For comparison, I would look at something like “The Cruelest Sport” by Joyce Carol Oates—which, coincidentally, did make the cut for my sports literature syllabus. “The Cruelest Sport” is a review of two books about boxing by Thomas Hauser, but it begins with a gripping discussion of the aesthetics and ethics the sport. Oates is simultaneously entranced and repulsed by the cruelty inherent to boxing. She spends the first six pages of that review exploring the tension between our humanitarian impulse that wants to abolish the deliberate violence of boxing and our spectator’s desire to see a satisfying, consciousness-crushing KO.
That tension is clearly what animates Oates to write that essay, but what makes “The Cruelest Sport” successful as a whole piece is that the opening discussion ties into the books that Oates is reviewing. The first is a biography of Muhammad Ali, an all-time great performer whose well-being boxing devastated; the second is an account of the grimy underbelly of the boxing establishment that belies the Las Vegas glitz surrounding the sport. Whereas Gould’s statistical discussion of DiMaggio’s hitting streak is at most tangential to the book he’s reviewing, Oates makes a persuasive case that her pet interest is central to the works before her. It’s true that someone like Dawidoff could easily excerpt those first six pages as a stand-alone essay, but they would not be improving the piece by subtracting from it.
It’s not as though I’m disappointed that Triumph and Tragedy in Mudville retained the review elements of “The Streak of Streaks”. That book is meant to be a compendium of Gould’s career work on baseball, so the need to accurately reflect his work ultimately trumps aesthetic considerations. Dawidoff’s anthology, meanwhile, is free of such requirements, and so it can tinker with pieces as much as it likes. There may inevitably be some hubris to that endeavor, but at least in this instance, it works out for the best.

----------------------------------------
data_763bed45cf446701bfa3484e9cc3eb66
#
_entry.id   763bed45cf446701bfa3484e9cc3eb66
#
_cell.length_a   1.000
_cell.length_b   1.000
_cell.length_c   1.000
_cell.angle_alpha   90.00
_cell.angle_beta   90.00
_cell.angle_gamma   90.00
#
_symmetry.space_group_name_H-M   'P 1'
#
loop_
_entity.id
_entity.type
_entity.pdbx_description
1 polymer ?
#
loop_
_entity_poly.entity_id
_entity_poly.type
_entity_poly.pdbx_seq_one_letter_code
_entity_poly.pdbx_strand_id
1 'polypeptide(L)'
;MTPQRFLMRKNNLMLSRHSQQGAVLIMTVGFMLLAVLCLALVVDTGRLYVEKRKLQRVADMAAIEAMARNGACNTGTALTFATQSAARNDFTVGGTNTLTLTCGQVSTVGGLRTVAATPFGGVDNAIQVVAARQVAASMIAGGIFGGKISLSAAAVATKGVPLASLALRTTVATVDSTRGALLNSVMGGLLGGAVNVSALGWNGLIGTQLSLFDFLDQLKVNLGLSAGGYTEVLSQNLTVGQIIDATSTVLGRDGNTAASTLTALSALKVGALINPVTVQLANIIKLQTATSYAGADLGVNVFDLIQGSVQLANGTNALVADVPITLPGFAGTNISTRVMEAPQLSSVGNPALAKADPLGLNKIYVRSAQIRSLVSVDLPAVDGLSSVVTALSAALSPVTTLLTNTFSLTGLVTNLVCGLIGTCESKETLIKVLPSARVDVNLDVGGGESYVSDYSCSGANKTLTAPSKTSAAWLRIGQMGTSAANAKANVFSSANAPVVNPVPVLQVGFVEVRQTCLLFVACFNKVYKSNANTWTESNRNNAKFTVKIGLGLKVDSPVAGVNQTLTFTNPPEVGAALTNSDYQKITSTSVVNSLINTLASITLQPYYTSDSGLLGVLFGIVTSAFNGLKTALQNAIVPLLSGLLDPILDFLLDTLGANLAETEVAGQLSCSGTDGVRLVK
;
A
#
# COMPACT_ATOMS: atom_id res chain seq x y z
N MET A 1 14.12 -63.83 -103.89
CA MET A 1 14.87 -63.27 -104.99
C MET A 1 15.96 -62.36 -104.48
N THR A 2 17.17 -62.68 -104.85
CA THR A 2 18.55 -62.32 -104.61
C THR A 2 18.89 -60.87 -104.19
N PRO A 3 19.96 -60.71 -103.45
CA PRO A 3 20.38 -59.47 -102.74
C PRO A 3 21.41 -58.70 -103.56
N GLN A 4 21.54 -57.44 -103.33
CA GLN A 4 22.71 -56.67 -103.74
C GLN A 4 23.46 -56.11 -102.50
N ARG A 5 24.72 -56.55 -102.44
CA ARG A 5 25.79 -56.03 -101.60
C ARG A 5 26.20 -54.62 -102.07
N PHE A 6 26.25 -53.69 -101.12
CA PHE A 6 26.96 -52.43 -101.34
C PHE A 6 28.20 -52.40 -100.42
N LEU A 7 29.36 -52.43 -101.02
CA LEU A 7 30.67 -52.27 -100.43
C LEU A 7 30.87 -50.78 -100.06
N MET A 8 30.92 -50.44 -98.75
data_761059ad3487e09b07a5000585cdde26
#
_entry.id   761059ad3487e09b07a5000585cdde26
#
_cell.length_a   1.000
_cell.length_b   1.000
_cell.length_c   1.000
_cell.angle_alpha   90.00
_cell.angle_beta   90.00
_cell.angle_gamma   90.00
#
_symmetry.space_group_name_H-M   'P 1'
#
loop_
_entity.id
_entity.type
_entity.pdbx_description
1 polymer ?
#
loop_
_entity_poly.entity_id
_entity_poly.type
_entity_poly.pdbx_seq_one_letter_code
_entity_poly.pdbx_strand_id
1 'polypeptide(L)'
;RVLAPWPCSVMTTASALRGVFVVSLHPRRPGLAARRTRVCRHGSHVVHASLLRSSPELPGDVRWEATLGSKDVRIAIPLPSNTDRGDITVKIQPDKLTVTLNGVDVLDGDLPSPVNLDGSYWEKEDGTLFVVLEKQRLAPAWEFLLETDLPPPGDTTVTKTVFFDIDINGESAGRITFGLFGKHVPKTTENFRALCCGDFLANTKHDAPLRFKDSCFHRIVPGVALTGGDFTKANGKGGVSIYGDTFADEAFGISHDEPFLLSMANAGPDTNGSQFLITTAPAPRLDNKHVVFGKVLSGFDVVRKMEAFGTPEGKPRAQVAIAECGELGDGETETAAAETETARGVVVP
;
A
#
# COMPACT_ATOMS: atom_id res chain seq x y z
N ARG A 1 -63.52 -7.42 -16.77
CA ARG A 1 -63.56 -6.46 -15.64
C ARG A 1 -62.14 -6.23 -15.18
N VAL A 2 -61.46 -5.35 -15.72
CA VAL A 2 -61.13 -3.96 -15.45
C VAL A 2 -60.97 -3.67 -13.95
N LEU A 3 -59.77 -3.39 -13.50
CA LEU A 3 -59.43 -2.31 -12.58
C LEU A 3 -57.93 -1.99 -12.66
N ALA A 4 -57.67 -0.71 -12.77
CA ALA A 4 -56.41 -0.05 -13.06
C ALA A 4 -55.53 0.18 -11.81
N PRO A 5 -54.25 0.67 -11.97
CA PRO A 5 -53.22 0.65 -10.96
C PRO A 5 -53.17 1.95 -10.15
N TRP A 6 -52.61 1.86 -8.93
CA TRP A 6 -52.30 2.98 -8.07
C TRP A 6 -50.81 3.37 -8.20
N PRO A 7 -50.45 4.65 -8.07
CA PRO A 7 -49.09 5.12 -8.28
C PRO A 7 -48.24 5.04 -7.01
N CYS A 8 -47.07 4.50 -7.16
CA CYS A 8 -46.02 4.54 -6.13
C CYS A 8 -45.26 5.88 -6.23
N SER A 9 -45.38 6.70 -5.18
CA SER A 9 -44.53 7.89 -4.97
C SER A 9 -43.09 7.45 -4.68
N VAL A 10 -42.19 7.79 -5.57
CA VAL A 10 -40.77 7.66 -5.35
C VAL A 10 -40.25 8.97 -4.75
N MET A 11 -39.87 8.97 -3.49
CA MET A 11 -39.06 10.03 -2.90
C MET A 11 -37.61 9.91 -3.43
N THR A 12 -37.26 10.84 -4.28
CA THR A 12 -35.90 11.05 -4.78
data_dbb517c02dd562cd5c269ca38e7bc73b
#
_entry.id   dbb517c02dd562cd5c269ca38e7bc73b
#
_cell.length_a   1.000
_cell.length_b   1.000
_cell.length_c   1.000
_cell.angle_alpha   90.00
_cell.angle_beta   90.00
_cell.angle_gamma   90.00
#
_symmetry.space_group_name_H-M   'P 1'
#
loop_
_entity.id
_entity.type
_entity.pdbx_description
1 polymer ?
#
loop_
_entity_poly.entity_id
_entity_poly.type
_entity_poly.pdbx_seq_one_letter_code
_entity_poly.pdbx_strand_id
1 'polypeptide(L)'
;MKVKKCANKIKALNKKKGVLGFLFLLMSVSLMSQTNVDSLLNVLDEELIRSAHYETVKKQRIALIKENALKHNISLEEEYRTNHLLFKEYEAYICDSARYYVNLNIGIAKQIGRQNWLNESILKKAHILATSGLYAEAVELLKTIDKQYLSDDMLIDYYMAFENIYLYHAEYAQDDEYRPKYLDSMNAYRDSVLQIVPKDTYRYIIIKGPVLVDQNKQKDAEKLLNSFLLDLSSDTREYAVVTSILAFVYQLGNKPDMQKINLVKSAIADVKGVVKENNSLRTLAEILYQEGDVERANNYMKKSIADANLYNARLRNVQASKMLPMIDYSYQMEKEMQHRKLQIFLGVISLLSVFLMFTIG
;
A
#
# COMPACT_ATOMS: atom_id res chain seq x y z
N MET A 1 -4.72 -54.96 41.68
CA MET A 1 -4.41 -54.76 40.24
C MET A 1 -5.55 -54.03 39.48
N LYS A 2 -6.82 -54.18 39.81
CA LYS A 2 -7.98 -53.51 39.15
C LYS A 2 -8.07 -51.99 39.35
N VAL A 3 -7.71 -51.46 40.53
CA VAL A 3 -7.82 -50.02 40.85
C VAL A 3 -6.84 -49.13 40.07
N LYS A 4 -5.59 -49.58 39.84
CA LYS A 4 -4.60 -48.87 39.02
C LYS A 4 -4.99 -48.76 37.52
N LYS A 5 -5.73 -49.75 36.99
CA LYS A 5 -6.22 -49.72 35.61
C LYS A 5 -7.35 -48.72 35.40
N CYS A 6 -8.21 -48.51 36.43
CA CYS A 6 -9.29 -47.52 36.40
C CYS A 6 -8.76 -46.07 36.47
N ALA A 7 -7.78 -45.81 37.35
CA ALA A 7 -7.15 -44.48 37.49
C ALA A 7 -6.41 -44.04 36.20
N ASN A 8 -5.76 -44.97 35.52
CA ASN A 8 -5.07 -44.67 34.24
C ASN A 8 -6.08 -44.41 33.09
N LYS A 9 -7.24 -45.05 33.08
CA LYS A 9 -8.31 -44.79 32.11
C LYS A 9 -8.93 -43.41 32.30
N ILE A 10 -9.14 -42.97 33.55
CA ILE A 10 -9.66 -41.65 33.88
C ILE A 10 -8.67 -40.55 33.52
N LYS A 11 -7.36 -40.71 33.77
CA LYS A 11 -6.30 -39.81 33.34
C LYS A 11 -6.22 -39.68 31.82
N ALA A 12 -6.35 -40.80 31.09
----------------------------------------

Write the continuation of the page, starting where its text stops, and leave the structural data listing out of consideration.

I would love to hear your response to my thoughts on Nicholas Dawidoff’s edits to Stephen Jay Gould’s review of Michael Seidel’s book, if only to put as many brackets around this discussion as possible. What do you think about making cuts to essays for inclusion in anthologies? Do you have a favorite piece of baseball writing that you’re dying to share? Let me know in the comments!
If, on the other hand, you’d prefer to read more of my thoughts on Stephen Jay Gould’s work, I have a very old piece about his essay “Dr. Down’s Syndrome” that might interest you.
And as always, thanks for your time.